Seeming To Scene
Chapter Three – Added Thoughts
Last week, I did exercises from Chapter Three of The Scene Book – A Primer For The Fiction Writer by Sandra Scofield. When I got to the sixth question, I deconstructed one of my original scenes. The results dismayed me. That ate at me to the point that I decided to go back and repair my scene, and revised it.
6. Cleaning Up Mud – Study one of your scenes. List the beats. Repairing the beats will give you a revision outline. If you see that the action is not clear, make it so. Sometimes the fuzziness comes from failure to put the scene firmly into place. Then you can make the beats escalate in tension to build emotion. Look to see what the responses of the characters are.
So, I sat about deconstructing Scene Seventeen. First, my scene had been part of a larger scene. But, on closer examination, it felt more natural to break it into three parts. After doing that, I set about analyzing it.
The original version contained 1002 words. I broke them down: dialog = 417, physical beats = 262, grounding description = 56, and internal thoughts = 267. Looking at the percentages, I spent 42% on dialog, about 26% on physical beats and internals each, and only 6% on description.
My scene felt flat and muddy. The scene’s focal point didn’t jump out at me. Considering that my main character is waking up after a horrible night in which she lost her two-year old son, this scene should have been fraught with tension. Nor did I have any clear sense of where she was.
What Did I Do to “Repair” My Scene?
I looked at my scene layout, and identified two emotional peaks I wanted to create. I wanted her to try to get away at paragraph eleven of the revised version. And I wanted her to try one more time, with less energy, at paragraph thirty-three.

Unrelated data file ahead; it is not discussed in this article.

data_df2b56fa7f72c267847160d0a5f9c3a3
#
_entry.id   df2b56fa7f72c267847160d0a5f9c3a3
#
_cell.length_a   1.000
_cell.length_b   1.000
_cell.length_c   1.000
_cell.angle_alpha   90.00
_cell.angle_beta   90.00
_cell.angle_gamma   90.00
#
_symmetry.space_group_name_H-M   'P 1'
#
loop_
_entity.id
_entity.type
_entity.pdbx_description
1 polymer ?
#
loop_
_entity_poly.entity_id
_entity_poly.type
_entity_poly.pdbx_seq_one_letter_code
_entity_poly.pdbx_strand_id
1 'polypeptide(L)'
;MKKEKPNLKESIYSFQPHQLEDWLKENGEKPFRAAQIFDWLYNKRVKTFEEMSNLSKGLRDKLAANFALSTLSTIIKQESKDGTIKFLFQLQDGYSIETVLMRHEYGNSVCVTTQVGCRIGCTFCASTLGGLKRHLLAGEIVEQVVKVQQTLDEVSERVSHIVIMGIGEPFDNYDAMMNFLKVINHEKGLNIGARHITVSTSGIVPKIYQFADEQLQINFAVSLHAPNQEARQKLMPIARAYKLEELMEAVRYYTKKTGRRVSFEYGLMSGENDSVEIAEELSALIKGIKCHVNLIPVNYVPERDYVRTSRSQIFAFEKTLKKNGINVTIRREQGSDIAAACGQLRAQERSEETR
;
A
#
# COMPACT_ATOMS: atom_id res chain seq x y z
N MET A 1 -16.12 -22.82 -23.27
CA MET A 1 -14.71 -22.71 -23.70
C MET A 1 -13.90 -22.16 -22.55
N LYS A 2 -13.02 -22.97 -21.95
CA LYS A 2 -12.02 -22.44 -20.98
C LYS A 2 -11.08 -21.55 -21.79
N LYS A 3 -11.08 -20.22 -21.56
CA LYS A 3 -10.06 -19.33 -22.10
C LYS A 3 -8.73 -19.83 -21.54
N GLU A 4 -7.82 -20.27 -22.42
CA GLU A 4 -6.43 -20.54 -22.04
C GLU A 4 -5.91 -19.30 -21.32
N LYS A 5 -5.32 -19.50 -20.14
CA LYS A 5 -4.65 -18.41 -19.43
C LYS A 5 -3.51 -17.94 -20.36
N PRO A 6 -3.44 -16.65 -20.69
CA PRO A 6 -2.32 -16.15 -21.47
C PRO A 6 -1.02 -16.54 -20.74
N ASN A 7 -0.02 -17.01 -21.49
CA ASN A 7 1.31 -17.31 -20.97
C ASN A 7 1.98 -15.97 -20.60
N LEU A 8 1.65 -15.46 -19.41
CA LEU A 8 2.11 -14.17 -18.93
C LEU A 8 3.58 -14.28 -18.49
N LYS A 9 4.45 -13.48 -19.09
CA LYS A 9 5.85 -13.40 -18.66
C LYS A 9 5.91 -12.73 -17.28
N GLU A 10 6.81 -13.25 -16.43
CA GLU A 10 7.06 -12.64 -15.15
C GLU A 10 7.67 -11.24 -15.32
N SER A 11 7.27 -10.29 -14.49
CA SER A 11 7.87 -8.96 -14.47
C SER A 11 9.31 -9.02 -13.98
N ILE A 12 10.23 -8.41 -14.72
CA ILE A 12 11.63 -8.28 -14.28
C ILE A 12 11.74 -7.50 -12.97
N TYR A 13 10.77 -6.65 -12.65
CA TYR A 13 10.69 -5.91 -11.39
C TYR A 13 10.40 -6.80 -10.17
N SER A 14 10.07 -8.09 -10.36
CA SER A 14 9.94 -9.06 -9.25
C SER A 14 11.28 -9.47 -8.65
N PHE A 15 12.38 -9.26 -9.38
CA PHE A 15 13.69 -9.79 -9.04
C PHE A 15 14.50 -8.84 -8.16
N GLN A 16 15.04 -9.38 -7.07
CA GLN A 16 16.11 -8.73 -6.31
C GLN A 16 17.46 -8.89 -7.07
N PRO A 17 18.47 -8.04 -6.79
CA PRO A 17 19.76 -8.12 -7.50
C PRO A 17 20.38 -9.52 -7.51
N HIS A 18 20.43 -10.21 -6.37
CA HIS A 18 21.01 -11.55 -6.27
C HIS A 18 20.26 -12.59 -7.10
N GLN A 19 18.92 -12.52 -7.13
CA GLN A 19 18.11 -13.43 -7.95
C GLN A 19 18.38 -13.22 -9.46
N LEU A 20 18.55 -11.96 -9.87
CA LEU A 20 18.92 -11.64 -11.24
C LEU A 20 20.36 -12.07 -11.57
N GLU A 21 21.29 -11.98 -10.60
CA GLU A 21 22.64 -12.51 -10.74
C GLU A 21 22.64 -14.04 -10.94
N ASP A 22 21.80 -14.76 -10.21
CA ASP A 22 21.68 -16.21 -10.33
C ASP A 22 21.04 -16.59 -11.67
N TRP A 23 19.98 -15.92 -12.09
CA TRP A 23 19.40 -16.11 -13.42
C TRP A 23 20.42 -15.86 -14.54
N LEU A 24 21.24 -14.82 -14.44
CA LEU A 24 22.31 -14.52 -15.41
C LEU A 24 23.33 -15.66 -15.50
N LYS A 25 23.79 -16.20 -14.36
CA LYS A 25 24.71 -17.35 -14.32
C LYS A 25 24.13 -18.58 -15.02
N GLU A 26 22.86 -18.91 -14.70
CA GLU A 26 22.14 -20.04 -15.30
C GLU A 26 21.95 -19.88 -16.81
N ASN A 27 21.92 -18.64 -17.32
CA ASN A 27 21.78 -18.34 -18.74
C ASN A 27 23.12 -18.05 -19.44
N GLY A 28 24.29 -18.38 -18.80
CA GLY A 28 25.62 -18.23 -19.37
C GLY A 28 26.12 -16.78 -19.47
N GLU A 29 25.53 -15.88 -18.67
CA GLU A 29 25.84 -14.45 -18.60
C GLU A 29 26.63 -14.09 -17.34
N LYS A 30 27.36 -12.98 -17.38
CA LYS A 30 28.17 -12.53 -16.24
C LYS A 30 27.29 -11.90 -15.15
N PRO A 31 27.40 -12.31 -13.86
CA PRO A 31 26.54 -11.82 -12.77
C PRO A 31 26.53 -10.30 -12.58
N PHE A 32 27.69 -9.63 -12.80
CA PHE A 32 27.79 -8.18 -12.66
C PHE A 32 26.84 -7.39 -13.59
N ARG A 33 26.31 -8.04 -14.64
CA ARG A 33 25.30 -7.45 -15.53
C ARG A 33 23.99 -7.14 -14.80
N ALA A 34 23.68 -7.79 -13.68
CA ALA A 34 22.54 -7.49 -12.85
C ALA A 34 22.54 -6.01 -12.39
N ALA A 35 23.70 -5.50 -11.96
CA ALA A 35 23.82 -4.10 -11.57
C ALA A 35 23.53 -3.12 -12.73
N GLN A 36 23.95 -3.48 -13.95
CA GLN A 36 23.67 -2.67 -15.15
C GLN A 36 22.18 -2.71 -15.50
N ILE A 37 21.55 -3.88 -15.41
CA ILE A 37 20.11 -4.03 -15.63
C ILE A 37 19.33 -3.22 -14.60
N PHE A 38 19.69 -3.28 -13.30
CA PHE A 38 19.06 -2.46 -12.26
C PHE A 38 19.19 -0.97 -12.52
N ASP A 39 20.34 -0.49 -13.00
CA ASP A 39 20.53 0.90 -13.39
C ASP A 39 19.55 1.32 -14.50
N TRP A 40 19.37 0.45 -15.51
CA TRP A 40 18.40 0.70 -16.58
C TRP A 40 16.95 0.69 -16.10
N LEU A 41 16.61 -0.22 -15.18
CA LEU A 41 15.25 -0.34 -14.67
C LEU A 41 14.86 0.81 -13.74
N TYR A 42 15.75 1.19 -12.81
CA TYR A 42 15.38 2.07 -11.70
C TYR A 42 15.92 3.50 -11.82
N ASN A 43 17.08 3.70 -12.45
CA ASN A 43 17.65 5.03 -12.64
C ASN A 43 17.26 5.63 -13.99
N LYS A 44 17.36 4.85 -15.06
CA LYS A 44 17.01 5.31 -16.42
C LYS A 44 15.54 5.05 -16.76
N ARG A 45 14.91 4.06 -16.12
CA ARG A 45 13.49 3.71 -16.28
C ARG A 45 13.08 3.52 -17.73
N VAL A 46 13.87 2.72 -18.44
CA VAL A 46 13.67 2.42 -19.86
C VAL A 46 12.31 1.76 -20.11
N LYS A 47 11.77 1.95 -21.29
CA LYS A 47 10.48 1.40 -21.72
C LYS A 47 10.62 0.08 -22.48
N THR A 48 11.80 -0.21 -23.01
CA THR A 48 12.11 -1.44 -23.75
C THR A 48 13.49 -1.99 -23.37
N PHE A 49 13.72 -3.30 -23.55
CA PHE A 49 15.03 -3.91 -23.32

I also decided that trying to force my main character to eat added nothing to my scene. So, I removed those words, beats, internalities, and description.
Then I set about laying in the physical beats again. I tried to keep what I already had. But I needed to move them around. As well, I needed to add more, and change some that I had. I wound up adding 99 physical beat words.
Then I laid in grounding details, describing her surroundings and what she and her companions looked like. Since I had so few to begin with, I added 118 words.
Then I looked at her internalities, her thoughts, her emotions. Following Scofield’s advice, I tried to match early internalities to physical beats and dialog, aiming to create tension. I capped that, at paragraph 11, with her attempt to get up and leave her companions to go look for her son.
Then I allowed her companions to subdue her, and she calmed down. But, she still wasn’t willing to let her son go. Over the next paragraphs, her internal tension grows, and she tries to convince her friend to let her go. Blocked, she makes one more physical effort to leave, at paragraph 33. After that, she decides to wait for someone in more authority.
The last thing I added was dialog. I took out 99 words. At least some of the words removed dealt with trying to force Deheya to eat.
The revised version contained 1236 words. I broke them down: dialog = 318 (-99), physical beats = 400 (+138), grounding description = 174 (+118), and internal thoughts = 344 (+77). Looking at the percentages, I spent 26 (-16)% on dialog, 32 (+6)% on physical beats, 14 (+8)% on grounding, and 28 (+1)% on internalities.
My revised version still doesn’t seem tight enough. Perhaps I will learn more tricks to help me. But, it does seem more focused. I tried for two emotional peaks, but I’m not sure if that is wise or not.
Starting with physical beats and waiting until the end to put in dialog changed my scene, improving it I think. After adding grounding details to my physical beats, I could clearly aim toward each of my emotional peaks. Dialog became more of a filler.
What Does It Mean?
When I wrote my WIP, I badly exceeded my word count goal, 170,000 instead of 110,000. As I’ve waited to do The First Read, I’ve nursed the hope that I can cut fluff out of my scenes and get closer. Judging by my scene analysis and rewrite, I shouldn’t expect shorter scenes.
I will need to go back and analyze every one of my 84 scenes, using Scofield’s approach. That means I will be extensively editing all of them.